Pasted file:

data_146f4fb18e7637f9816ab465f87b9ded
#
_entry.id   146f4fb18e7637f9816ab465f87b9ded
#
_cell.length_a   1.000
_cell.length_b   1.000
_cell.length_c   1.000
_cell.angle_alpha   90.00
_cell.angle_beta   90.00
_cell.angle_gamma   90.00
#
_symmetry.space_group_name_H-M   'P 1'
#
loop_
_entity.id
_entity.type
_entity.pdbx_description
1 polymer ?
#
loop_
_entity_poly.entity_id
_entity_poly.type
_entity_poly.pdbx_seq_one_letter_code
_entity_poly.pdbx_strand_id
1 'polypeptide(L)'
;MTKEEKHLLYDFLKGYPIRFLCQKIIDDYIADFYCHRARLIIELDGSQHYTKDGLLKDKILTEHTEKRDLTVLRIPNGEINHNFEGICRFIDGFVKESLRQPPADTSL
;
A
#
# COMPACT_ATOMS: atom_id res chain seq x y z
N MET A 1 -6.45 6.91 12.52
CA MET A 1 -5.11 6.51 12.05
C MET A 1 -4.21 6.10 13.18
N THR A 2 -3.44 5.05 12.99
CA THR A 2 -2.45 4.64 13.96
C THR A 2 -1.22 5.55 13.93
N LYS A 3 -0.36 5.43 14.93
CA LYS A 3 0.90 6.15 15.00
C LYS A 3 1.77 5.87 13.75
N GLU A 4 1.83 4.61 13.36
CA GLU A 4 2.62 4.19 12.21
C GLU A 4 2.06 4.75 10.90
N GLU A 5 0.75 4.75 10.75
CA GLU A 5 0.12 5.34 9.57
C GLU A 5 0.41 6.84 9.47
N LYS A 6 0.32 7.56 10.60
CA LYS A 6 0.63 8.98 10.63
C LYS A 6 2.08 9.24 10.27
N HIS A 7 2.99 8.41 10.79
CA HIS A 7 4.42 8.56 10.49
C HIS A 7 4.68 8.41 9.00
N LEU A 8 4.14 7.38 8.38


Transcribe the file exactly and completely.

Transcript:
data_146f4fb18e7637f9816ab465f87b9ded
#
_entry.id   146f4fb18e7637f9816ab465f87b9ded
#
_cell.length_a   1.000
_cell.length_b   1.000
_cell.length_c   1.000
_cell.angle_alpha   90.00
_cell.angle_beta   90.00
_cell.angle_gamma   90.00
#
_symmetry.space_group_name_H-M   'P 1'
#
loop_
_entity.id
_entity.type
_entity.pdbx_description
1 polymer ?
#
loop_
_entity_poly.entity_id
_entity_poly.type
_entity_poly.pdbx_seq_one_letter_code
_entity_poly.pdbx_strand_id
1 'polypeptide(L)'
;MTKEEKHLLYDFLKGYPIRFLCQKIIDDYIADFYCHRARLIIELDGSQHYTKDGLLKDKILTEHTEKRDLTVLRIPNGEINHNFEGICRFIDGFVKESLRQPPADTSL
;
A
#
# COMPACT_ATOMS: atom_id res chain seq x y z
N MET A 1 -6.45 6.91 12.52
CA MET A 1 -5.11 6.51 12.05
C MET A 1 -4.21 6.10 13.18
N THR A 2 -3.44 5.05 12.99
CA THR A 2 -2.45 4.64 13.96
C THR A 2 -1.22 5.55 13.93
N LYS A 3 -0.36 5.43 14.93
CA LYS A 3 0.90 6.15 15.00
C LYS A 3 1.77 5.87 13.75
N GLU A 4 1.83 4.61 13.36
CA GLU A 4 2.62 4.19 12.21
C GLU A 4 2.06 4.75 10.90
N GLU A 5 0.75 4.75 10.75
CA GLU A 5 0.12 5.34 9.57
C GLU A 5 0.41 6.84 9.47
N LYS A 6 0.32 7.56 10.60
CA LYS A 6 0.63 8.98 10.63
C LYS A 6 2.08 9.24 10.27
N HIS A 7 2.99 8.41 10.79
CA HIS A 7 4.42 8.56 10.49
C HIS A 7 4.68 8.41 9.00
N LEU A 8 4.14 7.38 8.38